Russia submits amicus curiae brief to US Supreme CourtRussian Politics & Diplomacy March 25, 3:34
Russia, China suggest for UN SC to adopt resolution on chemical terrorism threatRussian Politics & Diplomacy March 25, 3:23
Russian lawmaker compares European Union to Soviet UnionRussian Politics & Diplomacy March 25, 3:16
Russian emergencies ministry says fire at Kazan’s gunpowder factory fully extinguishedWorld March 25, 3:01
Relations btw US, Russia worst over half-century - Lukin quoting KissingerRussian Politics & Diplomacy March 25, 2:58
Russia suggests setting up international coalition for demining operations in SyriaRussian Politics & Diplomacy March 25, 1:08
One person dies in fire at gunpowder factory in Russia's KazanWorld March 24, 21:47
Russia's 'Gentlefan' baton passed on to Krasnodar ahead of Cote d’Ivoire friendlySport March 24, 21:34
Brazil’s football star Carlos: Germany, Portugal to meet in 2017 Confederations Cup finalSport March 24, 20:45
ST. PETERSBURG, March 28. /TASS/. UNESCO has established a foundation for restoration of the ancient Syrian city of Palmyra destroyed by the Islamic State (IS) terrorists, Russia’s UNESCO envoy Eleonora Mitrofanova, told the Rossiya-24 TV channel on Tuesday.
"Member countries assign money to the UNESCO foundation for Syria," Mitrofanova said. "Palmyra’s restoration will be financed from non-budgetary funding. Currently the foundation has accumulated some 2.7 million euro, including 2.5 million euro from the European Union countries."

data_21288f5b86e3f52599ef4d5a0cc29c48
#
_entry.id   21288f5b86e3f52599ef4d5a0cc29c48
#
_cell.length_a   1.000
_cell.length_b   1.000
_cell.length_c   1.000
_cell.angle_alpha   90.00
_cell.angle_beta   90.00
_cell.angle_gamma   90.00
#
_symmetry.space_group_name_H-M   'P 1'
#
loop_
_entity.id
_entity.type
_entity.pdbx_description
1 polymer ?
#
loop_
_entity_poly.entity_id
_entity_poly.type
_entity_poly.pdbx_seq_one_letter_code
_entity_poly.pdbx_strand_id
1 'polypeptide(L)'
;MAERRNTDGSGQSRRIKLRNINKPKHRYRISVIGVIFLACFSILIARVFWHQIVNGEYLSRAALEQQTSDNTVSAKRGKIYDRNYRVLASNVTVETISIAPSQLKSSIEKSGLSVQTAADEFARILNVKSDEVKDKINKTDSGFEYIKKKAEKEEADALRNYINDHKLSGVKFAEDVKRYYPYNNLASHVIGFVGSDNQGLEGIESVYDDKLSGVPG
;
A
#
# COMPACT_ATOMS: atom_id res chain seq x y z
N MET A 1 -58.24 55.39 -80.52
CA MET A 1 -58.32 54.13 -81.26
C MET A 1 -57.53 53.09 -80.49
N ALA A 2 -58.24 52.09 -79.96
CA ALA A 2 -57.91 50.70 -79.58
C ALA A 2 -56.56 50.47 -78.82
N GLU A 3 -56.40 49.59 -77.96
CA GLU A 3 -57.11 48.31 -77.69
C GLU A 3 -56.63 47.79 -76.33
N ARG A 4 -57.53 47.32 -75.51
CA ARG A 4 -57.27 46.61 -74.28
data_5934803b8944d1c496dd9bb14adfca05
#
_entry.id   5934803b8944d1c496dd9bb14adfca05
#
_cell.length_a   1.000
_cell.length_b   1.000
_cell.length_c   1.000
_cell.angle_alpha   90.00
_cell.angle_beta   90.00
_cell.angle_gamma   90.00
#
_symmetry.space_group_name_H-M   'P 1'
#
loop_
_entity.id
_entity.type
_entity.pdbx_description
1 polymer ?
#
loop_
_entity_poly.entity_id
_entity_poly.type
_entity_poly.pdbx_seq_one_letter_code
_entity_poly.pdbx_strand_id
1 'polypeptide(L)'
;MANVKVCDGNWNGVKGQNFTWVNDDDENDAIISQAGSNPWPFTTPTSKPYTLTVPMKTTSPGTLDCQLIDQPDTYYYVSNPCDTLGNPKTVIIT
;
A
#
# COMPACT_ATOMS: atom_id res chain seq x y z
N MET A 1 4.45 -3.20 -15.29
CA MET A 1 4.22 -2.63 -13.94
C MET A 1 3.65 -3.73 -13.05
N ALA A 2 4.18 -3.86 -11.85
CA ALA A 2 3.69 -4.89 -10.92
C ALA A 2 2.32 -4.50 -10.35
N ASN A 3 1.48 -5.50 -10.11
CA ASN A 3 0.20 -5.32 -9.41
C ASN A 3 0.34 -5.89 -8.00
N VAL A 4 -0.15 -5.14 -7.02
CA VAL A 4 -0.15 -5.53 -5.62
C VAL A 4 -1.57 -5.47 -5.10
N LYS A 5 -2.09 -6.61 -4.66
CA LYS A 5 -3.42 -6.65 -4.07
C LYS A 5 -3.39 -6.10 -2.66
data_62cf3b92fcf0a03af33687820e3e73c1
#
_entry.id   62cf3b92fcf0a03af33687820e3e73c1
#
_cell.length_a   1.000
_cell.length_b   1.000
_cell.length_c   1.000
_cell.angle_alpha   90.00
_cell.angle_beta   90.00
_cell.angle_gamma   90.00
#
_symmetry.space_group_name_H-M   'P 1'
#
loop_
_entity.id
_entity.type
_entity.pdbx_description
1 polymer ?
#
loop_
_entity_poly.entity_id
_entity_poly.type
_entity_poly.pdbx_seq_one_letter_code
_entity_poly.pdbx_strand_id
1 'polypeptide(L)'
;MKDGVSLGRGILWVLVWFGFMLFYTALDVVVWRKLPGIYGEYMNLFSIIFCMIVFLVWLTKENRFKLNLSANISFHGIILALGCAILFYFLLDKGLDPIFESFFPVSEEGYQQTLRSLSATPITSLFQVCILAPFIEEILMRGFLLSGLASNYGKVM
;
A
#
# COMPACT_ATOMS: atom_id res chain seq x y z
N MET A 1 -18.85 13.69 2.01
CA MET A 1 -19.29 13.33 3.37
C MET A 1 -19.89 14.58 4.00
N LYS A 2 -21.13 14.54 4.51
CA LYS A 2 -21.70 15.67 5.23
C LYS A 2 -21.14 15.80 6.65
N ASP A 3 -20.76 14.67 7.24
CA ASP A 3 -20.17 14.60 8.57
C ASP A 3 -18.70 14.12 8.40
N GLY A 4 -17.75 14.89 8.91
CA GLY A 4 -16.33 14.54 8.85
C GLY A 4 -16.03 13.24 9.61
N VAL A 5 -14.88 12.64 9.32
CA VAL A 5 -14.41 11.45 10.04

According to Mitrofanova, for the four years of military actions about 300 cultural sites were destroyed from the 10,000 of existing sites.
On March 31, UNESCO experts will consider a plan of restoration of Palmyra in Paris headquarters.
Palmyra, located in the Syrian Desert between Damascus and the Euphrates, was one of the richest cities of antiquity. Tradition suggests that the biblical King Solomon founded the city.
UNESCO declared the remains of its once majestic temples and buildings world cultural heritage sites in 1980.
IS militants who seized Palmyra last May destroyed several most ancient monuments, including the 2,000-year old statue of the Lion of al-Lat, the temple of Baal Shamin built during the Roman rule in the 1st century AD, and the temple of Bel, the largest edifice on the compound that was erected during the reign of Emperor Tiberius in 32 AD.
The terrorists also beheaded the 80-year-old Dr. Haled al-Asaad, one of the most famous Syrian archeologists who devoted his whole life to the studies of Palmyra heritage.
On March 27, the Syrian army took back the control over Palmyra.